PITTSFIELD — State Sen. Adam Hinds is running for lieutenant governor and will announce his campaign at 9 a.m. Wednesday in front of Pittsfield City Hall.
The Pittsfield Democrat said Tuesday evening that he is running “to make sure the office of the lieutenant governor plays a central role in rethinking our institutions and working to bring Massachusetts into the future.”
He lists rising housing costs, transportation challenges, climate change and child care accessibility and affordability among his top priorities in what he calls “a unique moment in history.”
“The pandemic has shown the greatest weaknesses but also highlighted some of our greatest strengths in the commonwealth,” Hinds said. “When you put together COVID-19 and the ongoing racial reckoning and economic downturn, they’ve uncovered so much that needs fixing.
“What I’m finding is a rare moment in policy-making when you have the will to do something, and it overlaps with the resources to make progress, in this case billions of dollars in federal assistance. I think this moment calls for big steps and for moving beyond.”
Later Wednesday, Hinds will travel to Springfield, where he will tour businesses and receive the endorsement of state Sen. Adam Gomez, D-Springfield, before heading to Boston.
Hinds’ website for the campaign, adamhinds.org, displays the slogan “bringing people together for progress.” In an announcement video, Hinds highlights his work in the Senate, where he chairs the Committee on Revenue and the Committee on Reimagining Massachusetts: Post-Pandemic Resiliency, as well as his work for the United Nations in the Middle East prior to joining the Senate.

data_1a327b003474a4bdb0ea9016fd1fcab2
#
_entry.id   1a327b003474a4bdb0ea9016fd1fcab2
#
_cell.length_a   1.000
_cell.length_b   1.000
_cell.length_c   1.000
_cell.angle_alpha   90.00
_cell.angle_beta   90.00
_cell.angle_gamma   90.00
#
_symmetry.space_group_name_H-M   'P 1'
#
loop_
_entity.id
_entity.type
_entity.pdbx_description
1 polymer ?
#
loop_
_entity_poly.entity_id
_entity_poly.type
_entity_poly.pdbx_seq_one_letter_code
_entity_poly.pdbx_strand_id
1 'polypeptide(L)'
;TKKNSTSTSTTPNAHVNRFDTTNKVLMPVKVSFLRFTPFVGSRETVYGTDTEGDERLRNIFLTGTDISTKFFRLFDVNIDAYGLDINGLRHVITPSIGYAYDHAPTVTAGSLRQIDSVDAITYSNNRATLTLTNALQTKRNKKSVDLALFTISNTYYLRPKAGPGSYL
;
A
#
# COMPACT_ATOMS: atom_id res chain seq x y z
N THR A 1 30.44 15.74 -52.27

Raised in Buckland, Hinds has led two Berkshire County nonprofits, Pittsfield Community Connection and the Northern Berkshire Community Coalition. He chose to announce his campaign in Pittsfield to show “there needs to be governing in every corner of Massachusetts,” Hinds said.
Hinds, who joined the Senate in 2017, has been linked with a statewide run since he purchased a house outside of his district in April.
State Rep. Tami Gouveia, D-Acton, is the only sitting lawmaker who has announced plans to seek the Democratic nomination for lieutenant governor. Bret Bero, a Boston businessman, and Scott Donohue, a Melrose resident, have also said they are running.
Gov. Charlie Baker has yet to say whether he will pursue reelection, although three major Democrats have announced campaigns for governor. They include state Sen. Sonia Chang-Díaz, D-Boston, Harvard University professor Danielle Allen and clean energy executive Ben Downing, who held Hinds’ Senate seat from 2007 to 2016. Attorney General Maura Healey has said she will say this fall whether she plans to run for governor.
With Hinds vacating his seat, state Rep. Paul Mark, D-Peru, is expected to run. Brendan Phair, an independent from Pittsfield, also has said he is running for Senate.
Former state Sen. Andrea Nuciforo, D-Pittsfield, added $50,000 to his campaign account in August but said Tuesday evening that he chose not to run for his former seat. Professional and personal obligations, he said, persuaded him not to run in a large district, which would grow from 52 to 57 cities and towns under the proposal that the Legislature released Tuesday.